Genoskin Launches ISR Platform®, the First Human Skin Ex Vivo Platform to Study Injection Site Reactions (ISR)
Genoskin, a biotechnology company that provides transformative platforms and tools leveraging human skin to test therapeutic and non-therapeutic products, today announces the launch of its ISR platform®, a new pre-clinical toolbox designed to study injection site reactions (ISR) in humans, ahead of clinical trials. The company has filed intellectual property to protect its transformative platform worldwide. With the ISR platform®, Genoskin can support the development of safer new biologics by characterizing mast cell-dependent (pseudo-allergy) or -independent inflammatory skin adverse events. The platform is available immediately for clients worldwide.
Subcutaneous injected biologics have emerged as a major focus within the pharmaceutical industry, thanks to lower-cost effectiveness, shorter administration time leading to better therapy compliance, possibilities of new patent protection when changing route of administration for the sponsor, etc. However, this method is not free from side effects: patients commonly experience moderate to severe reactions at the site of injection, including swelling, erythema, pruritus or pain. All biologics can lead to injection site reaction, which is the most reported adverse effect. The current lack of research tools to study injections in humans makes development of such therapeutic molecules very challenging, especially when animal testing is the only option for companies.
With its patented technologies and the patent-pending ISR Platform®, Genoskin provides researchers globally with a new turnkey solution, enabling the testing of subcutaneous biologics in ready-to-use, standardized, fully immunocompetent and injectable ex vivo human skin models. Based on living and healthy human skin, the company’s proprietary technology maintains the tissue in a functional survival state for at least seven days. The ISR platform® also incorporates complementary technologies leveraging Genoskin’s ability to produce and culture human primary mast cells. Testing of multiple conditions in parallel and in the same donor is now possible. This provides drug developers with earlier access to true – not predicted or emulated – first-in-human data, ahead of clinical trials.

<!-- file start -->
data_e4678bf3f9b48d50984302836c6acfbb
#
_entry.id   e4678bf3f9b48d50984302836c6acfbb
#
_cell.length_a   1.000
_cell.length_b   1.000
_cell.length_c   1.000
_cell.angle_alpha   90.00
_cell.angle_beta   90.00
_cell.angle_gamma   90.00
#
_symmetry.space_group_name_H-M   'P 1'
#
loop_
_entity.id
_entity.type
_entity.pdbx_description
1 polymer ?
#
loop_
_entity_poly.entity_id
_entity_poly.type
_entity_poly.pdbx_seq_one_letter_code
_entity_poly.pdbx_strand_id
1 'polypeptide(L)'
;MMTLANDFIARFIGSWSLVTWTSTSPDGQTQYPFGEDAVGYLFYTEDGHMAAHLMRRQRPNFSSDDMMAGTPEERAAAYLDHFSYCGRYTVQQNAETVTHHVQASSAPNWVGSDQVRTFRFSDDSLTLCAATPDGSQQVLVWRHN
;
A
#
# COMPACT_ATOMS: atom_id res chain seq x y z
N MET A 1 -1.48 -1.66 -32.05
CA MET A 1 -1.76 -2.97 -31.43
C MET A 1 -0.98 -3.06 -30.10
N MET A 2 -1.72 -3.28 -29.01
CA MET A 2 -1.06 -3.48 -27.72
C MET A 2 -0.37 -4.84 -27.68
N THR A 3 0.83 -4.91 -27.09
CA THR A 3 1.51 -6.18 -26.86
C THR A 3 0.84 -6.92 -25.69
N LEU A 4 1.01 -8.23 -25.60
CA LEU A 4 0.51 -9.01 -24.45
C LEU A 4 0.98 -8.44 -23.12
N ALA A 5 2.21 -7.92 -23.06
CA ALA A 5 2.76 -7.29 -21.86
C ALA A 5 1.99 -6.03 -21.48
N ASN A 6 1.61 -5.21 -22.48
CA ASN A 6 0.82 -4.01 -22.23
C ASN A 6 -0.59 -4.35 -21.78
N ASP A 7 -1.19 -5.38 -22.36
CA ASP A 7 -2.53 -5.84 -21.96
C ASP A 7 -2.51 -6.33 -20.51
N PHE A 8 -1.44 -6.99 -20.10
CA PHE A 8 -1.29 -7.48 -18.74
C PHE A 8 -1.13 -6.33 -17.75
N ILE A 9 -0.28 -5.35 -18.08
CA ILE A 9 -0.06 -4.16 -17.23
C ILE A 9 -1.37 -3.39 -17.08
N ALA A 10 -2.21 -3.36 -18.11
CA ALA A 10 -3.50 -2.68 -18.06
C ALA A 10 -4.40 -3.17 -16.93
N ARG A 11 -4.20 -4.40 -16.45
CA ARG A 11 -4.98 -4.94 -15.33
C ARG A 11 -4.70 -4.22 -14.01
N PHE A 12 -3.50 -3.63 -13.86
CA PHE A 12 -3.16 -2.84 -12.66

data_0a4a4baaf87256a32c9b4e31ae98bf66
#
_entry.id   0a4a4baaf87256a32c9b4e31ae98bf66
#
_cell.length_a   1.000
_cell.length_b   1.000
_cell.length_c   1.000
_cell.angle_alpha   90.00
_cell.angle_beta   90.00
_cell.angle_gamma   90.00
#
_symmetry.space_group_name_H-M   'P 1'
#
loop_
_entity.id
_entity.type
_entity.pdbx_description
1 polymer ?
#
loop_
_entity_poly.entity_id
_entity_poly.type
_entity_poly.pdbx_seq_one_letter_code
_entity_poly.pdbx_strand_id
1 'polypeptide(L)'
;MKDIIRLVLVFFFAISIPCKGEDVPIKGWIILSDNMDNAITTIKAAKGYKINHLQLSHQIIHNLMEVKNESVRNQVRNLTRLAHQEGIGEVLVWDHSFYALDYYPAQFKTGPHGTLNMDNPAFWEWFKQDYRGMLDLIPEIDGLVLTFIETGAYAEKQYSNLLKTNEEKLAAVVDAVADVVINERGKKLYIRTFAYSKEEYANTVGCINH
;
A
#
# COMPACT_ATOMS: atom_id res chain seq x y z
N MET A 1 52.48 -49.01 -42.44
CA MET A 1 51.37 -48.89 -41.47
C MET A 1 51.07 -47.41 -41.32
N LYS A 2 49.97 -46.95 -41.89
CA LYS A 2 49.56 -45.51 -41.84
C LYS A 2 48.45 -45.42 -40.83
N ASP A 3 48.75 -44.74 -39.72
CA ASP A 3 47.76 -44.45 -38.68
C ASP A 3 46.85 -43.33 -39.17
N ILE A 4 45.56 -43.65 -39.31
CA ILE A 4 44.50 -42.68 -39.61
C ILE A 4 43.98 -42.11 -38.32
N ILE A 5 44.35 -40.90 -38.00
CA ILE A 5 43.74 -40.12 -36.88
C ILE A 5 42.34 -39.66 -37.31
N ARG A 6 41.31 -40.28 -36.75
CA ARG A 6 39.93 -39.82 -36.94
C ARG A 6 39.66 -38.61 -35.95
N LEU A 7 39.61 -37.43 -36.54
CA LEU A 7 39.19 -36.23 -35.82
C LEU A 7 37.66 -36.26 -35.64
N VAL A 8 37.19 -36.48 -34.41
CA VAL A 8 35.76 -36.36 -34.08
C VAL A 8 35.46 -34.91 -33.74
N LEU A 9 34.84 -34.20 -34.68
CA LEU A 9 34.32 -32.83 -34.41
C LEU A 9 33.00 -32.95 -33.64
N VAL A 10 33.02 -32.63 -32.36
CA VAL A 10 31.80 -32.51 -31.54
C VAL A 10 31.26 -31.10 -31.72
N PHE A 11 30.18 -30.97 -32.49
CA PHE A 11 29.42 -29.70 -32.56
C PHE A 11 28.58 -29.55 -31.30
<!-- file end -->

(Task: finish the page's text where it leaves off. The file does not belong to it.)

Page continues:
“Imagine the possibilities now that we can characterize what happens in a human without using an actual patient. Our biotech and pharma clients can save time and reduce costs while securing their drug development,” said Pascal Descargues, Ph.D., CEO of Genoskin. “As a partner research organization with strong expertise in skin physiology, human immunology and cell-based assays, our aim is to transform how drugs are developed today by reducing the high attrition rate in clinical development, thus increasing the number of available therapeutic options for patients. We are in a continued innovation process, heavily investing in our R&D, and are preparing for a new funding round to support our rapidly growing development.”
Validated by recognized industry partner Catalyst Biosciences
Catalyst Biosciences (NASDAQ: CBIO), a biopharmaceutical company focused on hematology disorders, was an early adopter of Genoskin’s ISR platform®. A phase 1/2b study clearly demonstrated that DalcA, used in patients with Hemophilia B, was well tolerated and efficacious, with the absence of bleeding events through washout. However, some subjects reported mild to moderate injection site reactions (ISRs) of pain and/or redness following initial subcutaneous injections. In order to find a better formulation for the drug, the company leveraged the Genoskin HypoSkin® ex vivo model to perform histological, cellular and proteomic assays. A study demonstrated that DalcA activated the Mass-related G protein-coupled receptor X2 (MRGPRX2), a specific receptor found on skin resident mast cells. Testing different variations, Catalyst Biosciences was able to identify a new formulation buffer for DalcA with a favorable proteomic signature in ex vivo human skin, suggesting a lower risk of clinical ISRs appearance. An abstract was released on July 2 and will be presented at the ISTH 2021 on July 19.
- Organ – Genoskin can analyze in situ mast cell degranulation and release of pro-inflammatory cytokines upon subcutaneous injection of a molecule
- Cellular – functional human primary mast cells in culture are used to study the direct effect of a molecule on mast cell degranulation
- Molecular – complementary cell line assays are used to evaluate the capacity of a molecule to bind and activate MRGPRX2